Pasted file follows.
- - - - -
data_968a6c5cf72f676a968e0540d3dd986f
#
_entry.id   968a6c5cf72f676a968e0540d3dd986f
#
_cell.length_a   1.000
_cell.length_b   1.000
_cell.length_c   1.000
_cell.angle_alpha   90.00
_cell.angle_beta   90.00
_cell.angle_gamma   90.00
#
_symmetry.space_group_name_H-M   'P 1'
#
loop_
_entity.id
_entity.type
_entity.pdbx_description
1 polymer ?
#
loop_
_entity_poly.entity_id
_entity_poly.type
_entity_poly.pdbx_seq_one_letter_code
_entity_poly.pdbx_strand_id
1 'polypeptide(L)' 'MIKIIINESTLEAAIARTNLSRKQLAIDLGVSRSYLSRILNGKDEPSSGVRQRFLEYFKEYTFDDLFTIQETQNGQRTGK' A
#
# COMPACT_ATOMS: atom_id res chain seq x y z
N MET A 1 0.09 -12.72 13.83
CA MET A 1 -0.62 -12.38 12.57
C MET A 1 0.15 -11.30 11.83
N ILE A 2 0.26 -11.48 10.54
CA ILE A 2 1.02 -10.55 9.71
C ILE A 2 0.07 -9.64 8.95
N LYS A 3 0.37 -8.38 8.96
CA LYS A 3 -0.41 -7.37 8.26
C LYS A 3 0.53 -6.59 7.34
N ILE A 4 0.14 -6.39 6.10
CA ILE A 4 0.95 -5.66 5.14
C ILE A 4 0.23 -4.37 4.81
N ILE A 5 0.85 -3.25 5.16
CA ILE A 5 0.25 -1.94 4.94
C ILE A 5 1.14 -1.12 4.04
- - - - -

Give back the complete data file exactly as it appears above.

data_968a6c5cf72f676a968e0540d3dd986f
#
_entry.id   968a6c5cf72f676a968e0540d3dd986f
#
_cell.length_a   1.000
_cell.length_b   1.000
_cell.length_c   1.000
_cell.angle_alpha   90.00
_cell.angle_beta   90.00
_cell.angle_gamma   90.00
#
_symmetry.space_group_name_H-M   'P 1'
#
loop_
_entity.id
_entity.type
_entity.pdbx_description
1 polymer ?
#
loop_
_entity_poly.entity_id
_entity_poly.type
_entity_poly.pdbx_seq_one_letter_code
_entity_poly.pdbx_strand_id
1 'polypeptide(L)' 'MIKIIINESTLEAAIARTNLSRKQLAIDLGVSRSYLSRILNGKDEPSSGVRQRFLEYFKEYTFDDLFTIQETQNGQRTGK' A
#
# COMPACT_ATOMS: atom_id res chain seq x y z
N MET A 1 0.09 -12.72 13.83
CA MET A 1 -0.62 -12.38 12.57
C MET A 1 0.15 -11.30 11.83
N ILE A 2 0.26 -11.48 10.54
CA ILE A 2 1.02 -10.55 9.71
C ILE A 2 0.07 -9.64 8.95
N LYS A 3 0.37 -8.38 8.96
CA LYS A 3 -0.41 -7.37 8.26
C LYS A 3 0.53 -6.59 7.34
N ILE A 4 0.14 -6.39 6.10
CA ILE A 4 0.95 -5.66 5.14
C ILE A 4 0.23 -4.37 4.81
N ILE A 5 0.85 -3.25 5.16
CA ILE A 5 0.25 -1.94 4.94
C ILE A 5 1.14 -1.12 4.04